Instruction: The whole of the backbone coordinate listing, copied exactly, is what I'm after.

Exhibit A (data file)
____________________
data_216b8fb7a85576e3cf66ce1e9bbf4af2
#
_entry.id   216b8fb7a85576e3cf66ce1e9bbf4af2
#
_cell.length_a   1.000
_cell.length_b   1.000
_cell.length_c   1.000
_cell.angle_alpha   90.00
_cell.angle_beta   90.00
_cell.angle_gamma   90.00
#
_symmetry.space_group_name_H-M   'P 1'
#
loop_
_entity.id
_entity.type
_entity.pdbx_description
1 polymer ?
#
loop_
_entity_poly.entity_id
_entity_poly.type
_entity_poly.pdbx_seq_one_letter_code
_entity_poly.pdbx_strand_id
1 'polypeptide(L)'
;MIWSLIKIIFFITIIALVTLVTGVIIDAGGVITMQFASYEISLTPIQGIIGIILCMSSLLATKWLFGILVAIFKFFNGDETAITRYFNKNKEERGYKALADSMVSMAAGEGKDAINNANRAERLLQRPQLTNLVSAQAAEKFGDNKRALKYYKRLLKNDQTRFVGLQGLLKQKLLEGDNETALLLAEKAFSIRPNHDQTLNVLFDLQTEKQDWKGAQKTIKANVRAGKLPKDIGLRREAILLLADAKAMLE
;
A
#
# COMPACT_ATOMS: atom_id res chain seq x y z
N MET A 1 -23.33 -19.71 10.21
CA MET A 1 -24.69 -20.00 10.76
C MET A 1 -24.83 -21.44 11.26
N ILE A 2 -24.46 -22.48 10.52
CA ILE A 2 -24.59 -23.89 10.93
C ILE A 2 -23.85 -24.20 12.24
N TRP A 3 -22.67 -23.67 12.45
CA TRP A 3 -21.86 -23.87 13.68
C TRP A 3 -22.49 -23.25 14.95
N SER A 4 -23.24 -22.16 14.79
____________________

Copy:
data_216b8fb7a85576e3cf66ce1e9bbf4af2
#
_entry.id   216b8fb7a85576e3cf66ce1e9bbf4af2
#
_cell.length_a   1.000
_cell.length_b   1.000
_cell.length_c   1.000
_cell.angle_alpha   90.00
_cell.angle_beta   90.00
_cell.angle_gamma   90.00
#
_symmetry.space_group_name_H-M   'P 1'
#
loop_
_entity.id
_entity.type
_entity.pdbx_description
1 polymer ?
#
loop_
_entity_poly.entity_id
_entity_poly.type
_entity_poly.pdbx_seq_one_letter_code
_entity_poly.pdbx_strand_id
1 'polypeptide(L)'
;MIWSLIKIIFFITIIALVTLVTGVIIDAGGVITMQFASYEISLTPIQGIIGIILCMSSLLATKWLFGILVAIFKFFNGDETAITRYFNKNKEERGYKALADSMVSMAAGEGKDAINNANRAERLLQRPQLTNLVSAQAAEKFGDNKRALKYYKRLLKNDQTRFVGLQGLLKQKLLEGDNETALLLAEKAFSIRPNHDQTLNVLFDLQTEKQDWKGAQKTIKANVRAGKLPKDIGLRREAILLLADAKAMLE
;
A
#
# COMPACT_ATOMS: atom_id res chain seq x y z
N MET A 1 -23.33 -19.71 10.21
CA MET A 1 -24.69 -20.00 10.76
C MET A 1 -24.83 -21.44 11.26
N ILE A 2 -24.46 -22.48 10.52
CA ILE A 2 -24.59 -23.89 10.93
C ILE A 2 -23.85 -24.20 12.24
N TRP A 3 -22.67 -23.67 12.45
CA TRP A 3 -21.86 -23.87 13.68
C TRP A 3 -22.49 -23.25 14.95
N SER A 4 -23.24 -22.16 14.79